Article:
Cathedral: The stained glass was overwhelming. As we walked into the nave, we saw Malcom Miller leading a tour group. I had his book (which painstakingly describes every stained glass panel) under my arm. Since the day was cloudy, the details of the glass were a bit more difficult to see but beautiful none the less. We also saw the labyrinth on the floor which was unfortunately covered by chairs. We (or maybe I should say I, and my husband dutifully follows me) have a ritual of climbing the towers of every cathedral we visit. I had let him wimp out on Sacre Coeur since we had already climbed several hundred stairs just to get up the hill. But not so today. We climbed the 300 steps in the North Tower and are rewarded with breathtaking views over Chartres. There were little balconies for viewing the carvings and the gargoyles. We climbed down and walked around the outside so see all of the portals and carvings.
We left Chartres and traveled on to Onzain which is along the Loire between Blois and Amboise. The trip was quite uneventful. The countryside was very pretty, and as we left the expressway and got closer to Blois, we saw vineyards. We also saw signs to watch out for wildlife on the roads. Now I am used to the “Deer Crossing” signs in the South, but this the first time I have seen signs warning you of wild boar crossing the road. We stopped beside a field outside of Onzain to see if we could figure out what strange vegetable was being grown, and we encountered several deer who nervously bounded away.
Hotel: As we enter the grounds of the Domaine des Hauts de Loire, we are literally overwhelmed by the beauty of the grounds and the serenity. The real thing is actually better than the pictures on their website. http://www.domainehautsloire.com/ The hotel is actually about a mile outside of the village of Onzain which is directly across the Loire from Chaumont between Amboise and Blois. It is a great base for seeing the chateaux of the Loire. Very easy to drive also as it was about 5 minutes to the N152 which runs right along the river down past Tours and northeast up to Blois. Our room was a superior double on the second floor of the ivy-covered main house which is actually a converted hunting manor built in 1840. We had a lovely view over the front lawns and the pond (with swans!). It was a good size room with a large marble bathroom and lots of closet space. There was an adjacent building which also has some guest rooms. The hotel has a restaurant and very pretty public rooms on the ground floor. There were flower and vegetable gardens on the property as well as paths through the wooded areas. This is a Relais & Chateaux property. Cost: 255 euros per night not including breakfast. There is a large lot for parking so you do not have to pay any parking fees.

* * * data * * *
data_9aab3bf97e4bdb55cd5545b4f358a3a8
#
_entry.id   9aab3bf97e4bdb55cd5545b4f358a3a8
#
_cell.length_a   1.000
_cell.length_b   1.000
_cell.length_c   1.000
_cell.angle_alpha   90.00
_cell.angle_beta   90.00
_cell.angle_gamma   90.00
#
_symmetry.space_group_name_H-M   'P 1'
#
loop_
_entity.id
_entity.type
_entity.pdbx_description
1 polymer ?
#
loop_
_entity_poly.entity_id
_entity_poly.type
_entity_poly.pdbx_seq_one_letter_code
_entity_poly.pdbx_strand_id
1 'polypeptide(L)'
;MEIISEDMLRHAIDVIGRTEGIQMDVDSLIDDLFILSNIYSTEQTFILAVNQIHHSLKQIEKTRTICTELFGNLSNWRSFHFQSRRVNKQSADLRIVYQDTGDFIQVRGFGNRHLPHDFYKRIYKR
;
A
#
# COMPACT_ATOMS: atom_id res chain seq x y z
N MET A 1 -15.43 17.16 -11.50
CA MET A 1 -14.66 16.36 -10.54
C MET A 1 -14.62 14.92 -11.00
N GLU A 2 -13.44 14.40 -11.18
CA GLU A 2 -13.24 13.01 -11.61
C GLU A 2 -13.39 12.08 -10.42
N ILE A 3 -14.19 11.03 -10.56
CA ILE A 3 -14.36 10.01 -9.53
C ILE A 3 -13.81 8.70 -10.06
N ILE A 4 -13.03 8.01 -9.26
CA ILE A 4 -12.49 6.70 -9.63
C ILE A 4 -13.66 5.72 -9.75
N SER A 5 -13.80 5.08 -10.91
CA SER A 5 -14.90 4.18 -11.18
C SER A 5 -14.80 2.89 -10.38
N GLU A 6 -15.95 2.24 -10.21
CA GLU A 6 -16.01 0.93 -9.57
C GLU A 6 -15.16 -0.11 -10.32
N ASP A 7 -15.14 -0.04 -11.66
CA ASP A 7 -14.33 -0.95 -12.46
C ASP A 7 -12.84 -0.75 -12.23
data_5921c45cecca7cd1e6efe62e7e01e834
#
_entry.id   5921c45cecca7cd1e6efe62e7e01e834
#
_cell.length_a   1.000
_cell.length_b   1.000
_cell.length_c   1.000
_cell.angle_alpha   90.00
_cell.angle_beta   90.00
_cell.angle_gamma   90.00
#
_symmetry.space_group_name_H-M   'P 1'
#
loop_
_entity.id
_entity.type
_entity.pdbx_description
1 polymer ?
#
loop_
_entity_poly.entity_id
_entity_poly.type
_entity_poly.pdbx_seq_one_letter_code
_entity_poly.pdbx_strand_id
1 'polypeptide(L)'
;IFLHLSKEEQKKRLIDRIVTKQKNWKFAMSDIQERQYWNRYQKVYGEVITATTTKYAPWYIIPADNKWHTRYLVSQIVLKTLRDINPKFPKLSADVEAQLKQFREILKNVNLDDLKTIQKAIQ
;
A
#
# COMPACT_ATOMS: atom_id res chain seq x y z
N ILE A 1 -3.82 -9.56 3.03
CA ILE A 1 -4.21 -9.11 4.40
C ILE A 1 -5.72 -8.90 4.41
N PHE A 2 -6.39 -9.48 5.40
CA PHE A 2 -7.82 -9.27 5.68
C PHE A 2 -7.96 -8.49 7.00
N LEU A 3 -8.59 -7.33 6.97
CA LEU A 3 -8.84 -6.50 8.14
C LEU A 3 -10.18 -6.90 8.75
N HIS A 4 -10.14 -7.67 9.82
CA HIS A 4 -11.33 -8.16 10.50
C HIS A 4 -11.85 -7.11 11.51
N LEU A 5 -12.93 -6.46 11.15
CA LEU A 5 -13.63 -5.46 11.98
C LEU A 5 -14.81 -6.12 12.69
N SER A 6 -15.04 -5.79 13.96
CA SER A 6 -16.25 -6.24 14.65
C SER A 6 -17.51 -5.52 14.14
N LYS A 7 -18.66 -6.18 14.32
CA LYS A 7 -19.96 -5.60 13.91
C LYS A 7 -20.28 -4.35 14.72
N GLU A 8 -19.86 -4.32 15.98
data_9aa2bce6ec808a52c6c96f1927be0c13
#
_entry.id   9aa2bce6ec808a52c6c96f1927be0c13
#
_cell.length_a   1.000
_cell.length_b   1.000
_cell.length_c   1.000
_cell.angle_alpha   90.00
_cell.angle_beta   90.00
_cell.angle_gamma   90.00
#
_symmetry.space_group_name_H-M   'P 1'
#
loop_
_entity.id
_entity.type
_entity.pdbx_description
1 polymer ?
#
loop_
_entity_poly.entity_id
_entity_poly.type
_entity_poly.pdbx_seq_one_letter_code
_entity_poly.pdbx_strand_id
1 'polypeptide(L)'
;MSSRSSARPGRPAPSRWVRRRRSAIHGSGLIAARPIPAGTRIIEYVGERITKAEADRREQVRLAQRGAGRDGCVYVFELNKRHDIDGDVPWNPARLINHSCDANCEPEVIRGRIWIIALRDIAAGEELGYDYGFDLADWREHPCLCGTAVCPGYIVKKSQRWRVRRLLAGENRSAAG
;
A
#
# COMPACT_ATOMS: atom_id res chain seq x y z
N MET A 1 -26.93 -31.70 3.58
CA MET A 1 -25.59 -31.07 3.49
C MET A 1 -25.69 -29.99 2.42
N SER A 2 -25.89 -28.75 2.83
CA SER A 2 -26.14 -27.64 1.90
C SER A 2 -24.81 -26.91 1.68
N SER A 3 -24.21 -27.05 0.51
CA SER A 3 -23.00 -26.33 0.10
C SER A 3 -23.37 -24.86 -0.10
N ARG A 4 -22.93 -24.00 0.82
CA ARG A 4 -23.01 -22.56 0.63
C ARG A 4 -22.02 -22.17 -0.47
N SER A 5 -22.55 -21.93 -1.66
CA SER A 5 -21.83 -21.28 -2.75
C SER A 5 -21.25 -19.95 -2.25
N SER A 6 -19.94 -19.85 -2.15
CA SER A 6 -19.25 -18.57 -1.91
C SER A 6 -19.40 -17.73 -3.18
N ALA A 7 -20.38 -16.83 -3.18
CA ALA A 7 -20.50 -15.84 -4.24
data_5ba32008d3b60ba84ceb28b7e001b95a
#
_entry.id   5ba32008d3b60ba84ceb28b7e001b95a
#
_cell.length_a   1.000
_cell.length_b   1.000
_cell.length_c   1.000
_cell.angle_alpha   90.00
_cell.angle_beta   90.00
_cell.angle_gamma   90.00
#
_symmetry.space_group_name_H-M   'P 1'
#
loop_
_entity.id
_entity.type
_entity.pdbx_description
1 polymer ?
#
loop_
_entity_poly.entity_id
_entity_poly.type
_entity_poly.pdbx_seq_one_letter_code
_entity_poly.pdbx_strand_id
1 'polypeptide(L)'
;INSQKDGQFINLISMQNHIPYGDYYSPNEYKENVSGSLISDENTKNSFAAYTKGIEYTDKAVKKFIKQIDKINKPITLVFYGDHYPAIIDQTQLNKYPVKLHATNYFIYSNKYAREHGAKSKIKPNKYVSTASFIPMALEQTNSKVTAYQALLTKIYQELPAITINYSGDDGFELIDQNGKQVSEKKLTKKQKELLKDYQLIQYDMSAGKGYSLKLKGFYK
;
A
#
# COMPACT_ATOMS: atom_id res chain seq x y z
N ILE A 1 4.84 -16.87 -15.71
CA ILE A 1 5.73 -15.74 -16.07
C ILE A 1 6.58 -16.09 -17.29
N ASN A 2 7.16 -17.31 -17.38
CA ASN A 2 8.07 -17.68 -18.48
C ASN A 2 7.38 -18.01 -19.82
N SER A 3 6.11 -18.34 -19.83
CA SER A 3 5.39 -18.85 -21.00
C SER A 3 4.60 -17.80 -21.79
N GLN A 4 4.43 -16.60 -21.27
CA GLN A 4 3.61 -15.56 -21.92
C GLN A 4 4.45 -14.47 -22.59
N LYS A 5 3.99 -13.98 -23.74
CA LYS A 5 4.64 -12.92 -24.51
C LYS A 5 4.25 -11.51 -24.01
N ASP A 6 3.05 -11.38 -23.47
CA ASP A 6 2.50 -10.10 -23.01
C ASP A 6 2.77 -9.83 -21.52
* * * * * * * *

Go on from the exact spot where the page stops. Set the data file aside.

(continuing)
We unpacked and had a stroll around the grounds. We were really not in the mood to drive much so we asked for a recommendation nearby, something simple. We drove into Onzain to the recommended Auberge de Moulin au Vent for salad, pizza, and wine. It was a small place, family run. Maman did all the order taking and serving. There were about six couples, and despite other items on the menu, it seems that everyone was having pizza.
Our first day on the Loire involved a drive to the chateau at Blois. We stopped at a bar/café near the chateau for a café crème. The day was bright and sunny. Blois is a very pretty town, and we decided to come back to the town center later for some shopping.